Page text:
The Supreme Court Updates Miranda Warnings for Teens; Plus Six Conferences and 40 Years of Drug War: a Roundup

This week, I've got a monster roundup of news, grant opportunities, and conferences related to the juvenile justice system and (a little) about adolescent substance abuse treatment and behavioral healthcare for kids. Here goes:

  • Reclaiming Futures Nassau County: Football Star Andrew Quarless Speaks to Juvenile Drug Court Graduates
  • U.S. Supreme Court Says Age Matters When it Comes to Miranda Warnings
    Miranda warnings must be given by police when a suspect is being interrogated in a custodial setting. What's considered custody or the degree to which a suspect is being restrained are what matters here: in this case, a 13-year-old in North Carolina was interrogated on school grounds by a police officer about alleged crimes committed off-campus. He was not read his Miranda rights; his lawyers argued that his subsequent confession was therefore inadmissible. North Carolina's Supreme Court said his age wasn't relevant -- arguing, as I understand it, that the youth was not in a custodial situation and could have left. In a 5-4 decision, the U.S. Supreme Court disagreed, writing that, “It is beyond dispute that children will often feel bound to submit to police questioning when an adult in the same circumstances would feel free to leave.” (Hat tips to the Juvenile Law Center and the National Juvenile Justice Network.)

Creating a Holistic Approach to Intervening with Juveniles in the Justice System

juvenile-justice-reform_hands-coming-together[Testimony given April 2011 by John Roman, Ph.D., before the Council of the District of Columbia Committee on Human Services. Reprinted with permission from The Urban Institute. -Ed.]
Good morning. My name is John Roman and I am a senior fellow in the Justice Policy Center at the Urban Institute, where I have studied innovative crime and justice policies and programs for more than a decade. Thank you for the opportunity to testify today about integrating innovative practices to better serve juveniles involved with the justice system and to improve public safety.
Using Lessons from Recent Innovations to Create a Holistic Approach to Intervening with Juveniles
Over the last decade, across the United States, there has been tremendous interest in reforming juvenile and criminal justice systems to both improve their performance and to improve public safety by reducing crime and delinquency among adjudicated youth. What I would like to describe today is how those innovative practices—the Reclaiming Futures initiative, drugs courts and other alternatives to commitment, and Project HOPE—might be integrated to maximize their effectiveness and minimize costs.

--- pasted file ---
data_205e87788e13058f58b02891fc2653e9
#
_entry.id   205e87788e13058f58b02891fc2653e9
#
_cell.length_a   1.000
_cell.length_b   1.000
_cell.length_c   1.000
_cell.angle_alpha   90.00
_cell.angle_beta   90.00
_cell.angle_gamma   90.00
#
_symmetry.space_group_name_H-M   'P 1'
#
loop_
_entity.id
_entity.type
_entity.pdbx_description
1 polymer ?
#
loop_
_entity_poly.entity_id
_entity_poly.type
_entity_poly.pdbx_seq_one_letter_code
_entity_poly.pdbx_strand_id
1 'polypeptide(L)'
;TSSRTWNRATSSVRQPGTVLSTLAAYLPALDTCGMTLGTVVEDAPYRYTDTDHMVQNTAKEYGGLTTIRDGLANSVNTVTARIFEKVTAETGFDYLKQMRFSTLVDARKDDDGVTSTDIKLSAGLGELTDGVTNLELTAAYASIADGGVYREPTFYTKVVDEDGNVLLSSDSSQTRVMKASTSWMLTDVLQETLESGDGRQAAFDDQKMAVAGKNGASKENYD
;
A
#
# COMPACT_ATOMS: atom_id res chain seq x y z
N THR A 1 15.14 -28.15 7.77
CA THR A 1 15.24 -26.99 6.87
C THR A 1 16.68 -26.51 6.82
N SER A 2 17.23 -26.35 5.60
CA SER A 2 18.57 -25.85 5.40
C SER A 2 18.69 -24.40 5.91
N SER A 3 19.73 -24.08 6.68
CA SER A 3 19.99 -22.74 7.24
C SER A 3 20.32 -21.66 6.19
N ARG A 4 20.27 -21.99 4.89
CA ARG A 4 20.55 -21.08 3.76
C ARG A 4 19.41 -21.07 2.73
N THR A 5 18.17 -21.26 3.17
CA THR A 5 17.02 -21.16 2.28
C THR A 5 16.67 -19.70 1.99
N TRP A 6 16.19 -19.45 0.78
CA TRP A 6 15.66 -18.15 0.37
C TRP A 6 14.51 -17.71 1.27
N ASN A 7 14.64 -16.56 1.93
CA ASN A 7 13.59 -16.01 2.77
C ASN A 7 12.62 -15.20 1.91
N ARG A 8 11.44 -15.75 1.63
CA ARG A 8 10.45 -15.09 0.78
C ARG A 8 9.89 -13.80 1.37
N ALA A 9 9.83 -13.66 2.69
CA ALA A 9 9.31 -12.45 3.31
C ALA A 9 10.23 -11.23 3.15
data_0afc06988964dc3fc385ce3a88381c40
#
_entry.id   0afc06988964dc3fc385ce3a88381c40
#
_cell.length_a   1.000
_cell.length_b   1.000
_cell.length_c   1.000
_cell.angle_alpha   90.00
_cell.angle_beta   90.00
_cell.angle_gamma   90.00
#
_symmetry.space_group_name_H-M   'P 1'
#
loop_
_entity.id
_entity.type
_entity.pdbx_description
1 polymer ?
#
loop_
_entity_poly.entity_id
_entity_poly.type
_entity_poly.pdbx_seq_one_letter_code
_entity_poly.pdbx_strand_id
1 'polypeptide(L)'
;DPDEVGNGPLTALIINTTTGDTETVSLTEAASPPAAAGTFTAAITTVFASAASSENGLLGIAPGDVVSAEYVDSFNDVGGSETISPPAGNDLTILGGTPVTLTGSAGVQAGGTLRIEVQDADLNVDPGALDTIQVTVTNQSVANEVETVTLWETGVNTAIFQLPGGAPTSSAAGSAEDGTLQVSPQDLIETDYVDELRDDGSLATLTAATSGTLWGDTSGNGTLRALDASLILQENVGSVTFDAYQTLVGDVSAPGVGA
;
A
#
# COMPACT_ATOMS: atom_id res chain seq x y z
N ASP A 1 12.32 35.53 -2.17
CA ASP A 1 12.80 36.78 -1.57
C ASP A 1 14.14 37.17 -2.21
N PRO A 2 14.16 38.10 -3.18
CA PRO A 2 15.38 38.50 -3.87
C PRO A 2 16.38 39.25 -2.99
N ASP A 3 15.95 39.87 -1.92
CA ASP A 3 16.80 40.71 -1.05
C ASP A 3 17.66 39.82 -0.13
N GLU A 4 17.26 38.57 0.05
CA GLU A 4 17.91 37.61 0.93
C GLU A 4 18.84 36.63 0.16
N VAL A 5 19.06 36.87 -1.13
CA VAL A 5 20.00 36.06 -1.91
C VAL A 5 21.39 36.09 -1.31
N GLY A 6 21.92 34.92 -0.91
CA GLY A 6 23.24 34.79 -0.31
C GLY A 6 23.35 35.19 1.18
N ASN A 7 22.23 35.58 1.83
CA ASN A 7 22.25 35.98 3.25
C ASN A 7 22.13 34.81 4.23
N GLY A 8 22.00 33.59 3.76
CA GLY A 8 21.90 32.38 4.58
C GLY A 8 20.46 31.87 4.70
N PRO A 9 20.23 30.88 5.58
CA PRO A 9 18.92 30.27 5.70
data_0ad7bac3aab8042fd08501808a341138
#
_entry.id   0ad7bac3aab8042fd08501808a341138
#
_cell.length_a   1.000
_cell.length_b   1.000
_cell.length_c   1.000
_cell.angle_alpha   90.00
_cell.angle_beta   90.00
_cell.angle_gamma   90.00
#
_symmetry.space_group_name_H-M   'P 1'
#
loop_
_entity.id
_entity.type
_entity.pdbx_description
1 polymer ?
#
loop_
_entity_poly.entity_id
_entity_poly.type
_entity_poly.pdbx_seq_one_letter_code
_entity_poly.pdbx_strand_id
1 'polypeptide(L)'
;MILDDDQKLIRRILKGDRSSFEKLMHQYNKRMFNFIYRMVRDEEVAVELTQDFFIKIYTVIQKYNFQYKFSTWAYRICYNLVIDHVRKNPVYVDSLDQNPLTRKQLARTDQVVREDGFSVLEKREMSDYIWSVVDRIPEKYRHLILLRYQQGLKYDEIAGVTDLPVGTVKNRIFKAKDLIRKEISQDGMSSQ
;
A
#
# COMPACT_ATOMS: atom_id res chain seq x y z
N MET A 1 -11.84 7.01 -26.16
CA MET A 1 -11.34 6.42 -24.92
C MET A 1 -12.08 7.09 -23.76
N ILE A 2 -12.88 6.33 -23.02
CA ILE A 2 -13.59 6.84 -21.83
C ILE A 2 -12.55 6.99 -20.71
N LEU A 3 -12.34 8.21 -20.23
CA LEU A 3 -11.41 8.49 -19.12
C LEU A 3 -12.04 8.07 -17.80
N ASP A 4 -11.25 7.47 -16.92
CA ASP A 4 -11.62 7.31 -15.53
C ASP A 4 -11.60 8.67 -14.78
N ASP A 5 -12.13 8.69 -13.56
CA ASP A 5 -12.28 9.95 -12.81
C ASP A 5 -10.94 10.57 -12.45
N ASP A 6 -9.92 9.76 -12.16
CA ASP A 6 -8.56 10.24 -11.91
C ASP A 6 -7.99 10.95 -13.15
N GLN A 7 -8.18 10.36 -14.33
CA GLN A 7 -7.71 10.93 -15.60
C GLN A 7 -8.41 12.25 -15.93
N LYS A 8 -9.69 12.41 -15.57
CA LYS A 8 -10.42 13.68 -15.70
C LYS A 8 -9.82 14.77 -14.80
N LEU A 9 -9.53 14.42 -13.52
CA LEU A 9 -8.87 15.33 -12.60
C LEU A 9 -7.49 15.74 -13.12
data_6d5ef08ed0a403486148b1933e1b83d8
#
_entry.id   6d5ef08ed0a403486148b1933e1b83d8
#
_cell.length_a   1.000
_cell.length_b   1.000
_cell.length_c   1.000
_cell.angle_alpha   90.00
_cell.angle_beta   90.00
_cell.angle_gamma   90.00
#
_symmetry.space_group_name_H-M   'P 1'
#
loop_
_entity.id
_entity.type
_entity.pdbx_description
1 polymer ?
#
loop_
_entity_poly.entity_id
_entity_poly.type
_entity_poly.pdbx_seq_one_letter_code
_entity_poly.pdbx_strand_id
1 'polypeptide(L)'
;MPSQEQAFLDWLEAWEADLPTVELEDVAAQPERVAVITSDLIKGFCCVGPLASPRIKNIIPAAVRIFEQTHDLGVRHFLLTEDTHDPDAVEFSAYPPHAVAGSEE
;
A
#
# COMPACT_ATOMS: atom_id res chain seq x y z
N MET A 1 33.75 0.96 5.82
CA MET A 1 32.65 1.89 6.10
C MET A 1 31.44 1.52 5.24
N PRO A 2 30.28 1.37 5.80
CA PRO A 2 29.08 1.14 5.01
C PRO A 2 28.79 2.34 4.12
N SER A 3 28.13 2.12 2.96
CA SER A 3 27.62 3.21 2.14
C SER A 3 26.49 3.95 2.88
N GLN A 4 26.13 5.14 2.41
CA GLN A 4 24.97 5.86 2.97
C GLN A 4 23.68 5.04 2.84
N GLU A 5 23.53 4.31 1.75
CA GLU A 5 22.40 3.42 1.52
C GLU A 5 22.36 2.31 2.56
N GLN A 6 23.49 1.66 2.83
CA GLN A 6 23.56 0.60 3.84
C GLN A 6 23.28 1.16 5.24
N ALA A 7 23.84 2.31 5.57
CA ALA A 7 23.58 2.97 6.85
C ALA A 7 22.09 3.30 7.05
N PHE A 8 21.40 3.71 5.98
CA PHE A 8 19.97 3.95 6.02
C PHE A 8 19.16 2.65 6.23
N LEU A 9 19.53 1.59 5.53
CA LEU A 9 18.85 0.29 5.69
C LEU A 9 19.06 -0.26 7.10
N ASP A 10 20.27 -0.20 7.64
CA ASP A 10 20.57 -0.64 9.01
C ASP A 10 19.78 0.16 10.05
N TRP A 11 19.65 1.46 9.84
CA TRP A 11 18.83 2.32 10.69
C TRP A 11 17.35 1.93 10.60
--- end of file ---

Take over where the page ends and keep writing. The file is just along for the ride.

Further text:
In the first phase of Reclaiming Futures, begun in 2002, multidisciplinary teams in ten communities worked collaboratively to enhance the availability and quality of substance abuse interventions for youth involved with the juvenile justice system. All ten projects relied on judicial leadership, court/community collaborations, interorganizational performance management, enhanced treatment quality, and multiagency partnerships to improve their systems of care for youthful offenders with substance abuse problems.

Families of Youth with Substance Use Disorders: A National Dialogue

adolescent-substance-abuse-treatment_national-family-dialogue-report-coverReclaiming Futures just sponsored a webinar by Dr. Howard Liddle on the clinical importance of working with the families of teens in the justice system as well as the young people themselves -- follow the link to listen to the webinar or download the slides -- but family involvement is critical in other areas as well, from program planning to policy-making. 
And as it happens, the Substance Abuse and Mental Health Services Administration (SAMHSA) is seeking comments on its proposed changes to its block grants (including target populations) -- comments are due this Friday, June 3, 2011 -- so it seems like a good time to remind everyone that in 2009, SAMHSA convened a group of family members from all across the country to look at barriers to their involvement, opportunities for change, and to make recommendations for improvement. 

Susan Richardson on Reclaiming Futures and What's Next